CCHS participants' demographic characteristics, health behaviours and medical histories, were included in the study as covariates, according to their association with oral health and diabetes outcomes. Covariates included the following: age, sex, income, education, rural/urban index, race, physical activity, smoking status, alcohol consumption, dental visits, basal metabolic index (BMI), prior co-morbidity, duration of diabetes prior to interview date, stress, community sense of belonging, health care visits prior to the complication and self-reported overall health.

Age, BMI and duration of diabetes were continuous measures while all other covariates were categorical. The duration of diabetes prior to interview date was used to consider the impact of a dated or early diabetes diagnosis. The Rurality Index of Ontario (RIO) was used to classify individuals residing in rural or urban areas. Participants with RIO scores < 39 were categorized as urban residents and scores ≥40 were categorized as rural residents.[31] Co-morbidity at the interview date was assessed from CCHS questions regarding chronic diseases and participants were classified into two categories comprising of participants without any co-morbidity and participants with any of the following conditions: arthritis, chronic obstructive pulmonary disease (COPD), heart disease and stroke. Health care visits was assessed by extracting OHIP codes for visits to a general practitioner or specialist. Visits were classified into three categories, comprising of participants who visited their general practitioner, specialist or both general and specialist practitioners for diabetes management.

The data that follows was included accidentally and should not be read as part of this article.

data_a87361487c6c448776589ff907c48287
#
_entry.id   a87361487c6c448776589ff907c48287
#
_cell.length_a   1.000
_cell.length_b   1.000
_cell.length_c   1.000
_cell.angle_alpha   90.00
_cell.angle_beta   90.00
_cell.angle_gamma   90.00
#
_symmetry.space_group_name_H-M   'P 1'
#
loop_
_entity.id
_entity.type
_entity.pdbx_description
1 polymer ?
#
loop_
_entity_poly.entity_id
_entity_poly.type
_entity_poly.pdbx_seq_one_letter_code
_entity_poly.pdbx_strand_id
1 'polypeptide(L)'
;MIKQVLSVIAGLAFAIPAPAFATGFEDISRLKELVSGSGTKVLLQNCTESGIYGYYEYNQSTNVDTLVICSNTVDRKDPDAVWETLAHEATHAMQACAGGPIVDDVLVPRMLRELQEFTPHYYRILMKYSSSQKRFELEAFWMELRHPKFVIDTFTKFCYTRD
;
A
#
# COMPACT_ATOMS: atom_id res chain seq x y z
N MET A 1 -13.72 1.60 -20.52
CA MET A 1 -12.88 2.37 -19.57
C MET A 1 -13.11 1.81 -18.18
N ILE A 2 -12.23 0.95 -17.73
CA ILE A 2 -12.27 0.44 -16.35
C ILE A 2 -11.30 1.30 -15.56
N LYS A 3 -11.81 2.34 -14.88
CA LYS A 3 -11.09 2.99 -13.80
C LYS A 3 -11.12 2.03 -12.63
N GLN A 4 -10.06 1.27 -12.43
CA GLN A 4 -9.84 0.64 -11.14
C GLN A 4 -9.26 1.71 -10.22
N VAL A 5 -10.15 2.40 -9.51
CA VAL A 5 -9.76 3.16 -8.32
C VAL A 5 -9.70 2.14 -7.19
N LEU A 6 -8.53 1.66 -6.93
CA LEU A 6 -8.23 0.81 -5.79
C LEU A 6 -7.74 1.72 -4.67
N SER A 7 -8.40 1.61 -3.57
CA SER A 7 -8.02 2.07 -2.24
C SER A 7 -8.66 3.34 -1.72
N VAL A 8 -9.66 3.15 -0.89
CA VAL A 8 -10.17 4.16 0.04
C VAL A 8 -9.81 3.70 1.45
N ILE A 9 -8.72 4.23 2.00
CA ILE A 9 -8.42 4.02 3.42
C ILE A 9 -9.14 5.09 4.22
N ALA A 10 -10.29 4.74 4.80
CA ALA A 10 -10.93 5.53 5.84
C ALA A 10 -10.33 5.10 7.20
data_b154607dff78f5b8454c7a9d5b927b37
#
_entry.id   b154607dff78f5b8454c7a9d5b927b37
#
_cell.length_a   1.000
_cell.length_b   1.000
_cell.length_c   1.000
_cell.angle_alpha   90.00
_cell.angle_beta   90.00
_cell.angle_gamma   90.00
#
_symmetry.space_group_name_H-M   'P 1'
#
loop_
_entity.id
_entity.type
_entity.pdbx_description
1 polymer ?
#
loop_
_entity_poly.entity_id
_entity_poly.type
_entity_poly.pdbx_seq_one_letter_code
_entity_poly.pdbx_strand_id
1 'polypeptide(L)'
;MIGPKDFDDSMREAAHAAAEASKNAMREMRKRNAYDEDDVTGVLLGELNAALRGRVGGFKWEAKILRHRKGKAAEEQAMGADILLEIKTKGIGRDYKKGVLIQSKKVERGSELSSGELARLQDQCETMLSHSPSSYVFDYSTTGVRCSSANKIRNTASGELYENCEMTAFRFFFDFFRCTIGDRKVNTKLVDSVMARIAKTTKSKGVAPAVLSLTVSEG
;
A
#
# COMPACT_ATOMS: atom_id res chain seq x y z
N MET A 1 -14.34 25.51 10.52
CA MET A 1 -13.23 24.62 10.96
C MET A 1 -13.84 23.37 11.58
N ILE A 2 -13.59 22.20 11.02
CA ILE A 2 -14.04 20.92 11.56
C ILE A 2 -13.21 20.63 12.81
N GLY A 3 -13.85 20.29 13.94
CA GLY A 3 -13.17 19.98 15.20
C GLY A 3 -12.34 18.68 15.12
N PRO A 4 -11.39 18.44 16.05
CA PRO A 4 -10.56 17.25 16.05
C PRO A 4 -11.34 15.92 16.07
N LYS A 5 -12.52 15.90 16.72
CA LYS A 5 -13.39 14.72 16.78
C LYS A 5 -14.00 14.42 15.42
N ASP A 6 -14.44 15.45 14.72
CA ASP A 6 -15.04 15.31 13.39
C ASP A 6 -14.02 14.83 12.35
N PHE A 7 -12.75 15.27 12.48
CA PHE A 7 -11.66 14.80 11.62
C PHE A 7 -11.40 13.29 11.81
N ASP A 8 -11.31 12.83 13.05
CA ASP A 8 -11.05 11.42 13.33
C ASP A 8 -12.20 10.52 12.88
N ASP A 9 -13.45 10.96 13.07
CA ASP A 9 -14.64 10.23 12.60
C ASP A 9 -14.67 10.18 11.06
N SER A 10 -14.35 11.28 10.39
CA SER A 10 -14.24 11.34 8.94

Statistical Analysis

Starting with baseline characteristics, all variables were assessed for their association with self-reported oral health. T-tests were used to express the means and standard deviations of continuous variables and Chi-squared tests were used to express the cross tabulated frequencies of categorical variables. Bivariate analysis was conducted by the multi-categorical outcome. Furthermore, variables with a p-value ≤0.25 following the baseline and bivariate analysis were included and the most parsimonious model was built.[32] Variables that did not reach a p-value of ≤0.25 but were associated with the exposure or outcome in the literature were also included in the model. Multinomial logistic regression models were used to determine the odds of experiencing an acute or chronic outcome following the interview date among participants reporting "poor to fair" oral health. Multinomial odds ratios with confidence intervals were estimated for diabetes complications associated with oral health, where individuals reporting "good to excellent" oral health status, whom did not experience any diabetes complications following the interview date, represented the reference group. Oral health was the explanatory variable and covariates were included in the model if they were clinically significant or were associated with diabetes outcomes in existing literature.

Bootstrapping sample weights provided by Statistics Canada were applied to the analysis to adjust for the complex nature of the CCHS survey design. This generated inferable estimates for the Ontario population. All statistical analyses were performed using SAS version 9.4 and data was accessed at Sunnybrook Hospital ICES Central in Toronto, Canada. PROC SURVEY MEANS, PROC SURVEYFREQ and PROC SURVEYLOGISTIC were used in the analysis.[33]